A northern Anishininew family from Garden Hill First Nation, Man., could be spending Christmas living in an old bus after their trailer burned down last week, leaving 17 people who had lived there with almost nothing.
Ricky Knott, who was at work as a mechanic when the fire broke out, says he's grateful everyone in the trailer made it out safely, but adds it was a scary time.
"Some of the kids were just running to the bus with their shorts, and the baby was wrapped in a blanket right away and taken to the bus," Knott said.
The families managed to grab a few things out of the trailer but almost everything they had, including most of their Christmas gifts, are gone.
Knott says his family and his father have to take turns sleeping in the bus, which is heated by a fire in an oil drum, because there isn't enough room for everyone to sleep at the same time.
"The third night was too cold — it was like walking into a walk-in freezer, where there is tin all over and outside is really cold and you can feel that tin freezing cold inside," Knott said, adding he has to keep a fire going to keep the bus warm though he knows doing so is not safe.
Knott's brother, who also lived in the trailer along with his family of eight, has managed to find a temporary place to live , but both families are essentially homeless in their First Nation.
– Charles Knott, chief of Garden Hill First Nation
You know we're in a rich country called Canada, and to see these families living like this in overcrowded houses is a very sad thing to see in my community.
"I'm very worried," Knott said. "I might as well move out of the country and come back as a refugee to get better housing."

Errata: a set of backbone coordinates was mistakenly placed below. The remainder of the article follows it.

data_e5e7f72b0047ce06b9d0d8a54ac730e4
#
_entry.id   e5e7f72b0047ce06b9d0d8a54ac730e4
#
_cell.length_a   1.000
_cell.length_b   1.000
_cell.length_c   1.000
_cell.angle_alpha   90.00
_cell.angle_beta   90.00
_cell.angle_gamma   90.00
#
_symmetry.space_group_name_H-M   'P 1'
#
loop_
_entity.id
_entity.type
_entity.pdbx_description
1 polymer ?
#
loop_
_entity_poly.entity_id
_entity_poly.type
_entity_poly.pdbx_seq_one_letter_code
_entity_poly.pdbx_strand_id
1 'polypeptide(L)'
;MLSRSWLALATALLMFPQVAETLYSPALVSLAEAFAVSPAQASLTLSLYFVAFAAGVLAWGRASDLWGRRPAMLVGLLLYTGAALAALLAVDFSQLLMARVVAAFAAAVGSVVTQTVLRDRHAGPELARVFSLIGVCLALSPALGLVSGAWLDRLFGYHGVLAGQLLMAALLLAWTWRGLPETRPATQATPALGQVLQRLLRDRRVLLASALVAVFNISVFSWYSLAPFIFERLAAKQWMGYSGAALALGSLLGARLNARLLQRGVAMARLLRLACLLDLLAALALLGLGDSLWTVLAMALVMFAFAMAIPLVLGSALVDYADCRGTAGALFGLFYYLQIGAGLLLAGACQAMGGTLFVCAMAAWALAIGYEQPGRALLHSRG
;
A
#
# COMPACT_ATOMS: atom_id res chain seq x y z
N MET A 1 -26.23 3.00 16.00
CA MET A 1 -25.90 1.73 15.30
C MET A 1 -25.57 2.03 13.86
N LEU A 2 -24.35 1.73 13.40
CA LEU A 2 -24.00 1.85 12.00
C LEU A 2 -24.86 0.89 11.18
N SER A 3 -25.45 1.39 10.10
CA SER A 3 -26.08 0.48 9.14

Charles Knott, the chief of Garden Hill First Nation and Ricky Knott's uncle, says they're trying to find the displaced families other places to live, but says his community is in a housing crisis that requires hundreds of new homes to start meeting the needs in his reserve alone.
"It's very sad to see what our community is going through," the chief said. "You know we're in a rich country called Canada and to see these families living like this in overcrowded houses is a very sad thing to see in my community."
Knott says most of the daily calls he receives as chief have to do with a housing issue. He says hundreds of new houses are needed to meet the needs in Garden Hill.
Chief Knott says the crisis is putting his people's lives in danger and that the government needs to provide resources immediately to address the housing needs.
NDP MP Niki Ashton whose Churchill-Keewatinook Aski riding includes Garden Hill, agrees.
"It is not acceptable that in a country as wealthy as Canada that Third World living conditions like this still persist … We need to see the federal government address this right away," Ashton said.
To keep costs down for housing material and other supplies, the products would have be delivered using the winter road that connects the community with urban centres for a few weeks of the year during the winter season.
In an email response, the federal government acknowledges the longstanding housing gaps that exist in First Nations, and says it has made significant investments on the matter but that much more is needed.
In the meantime, relatives of the Knott families are doing what they can to help and have launched an on-line fundraising effort that so far has raised about $1,000 for the family.
ABOUT THE AUTHOR
Sheila North is a storyteller/reporter for CBC working in Winnipeg, in Treaty 1 Territory. Sheila is Cree.
Credit belongs to : www.cbc.ca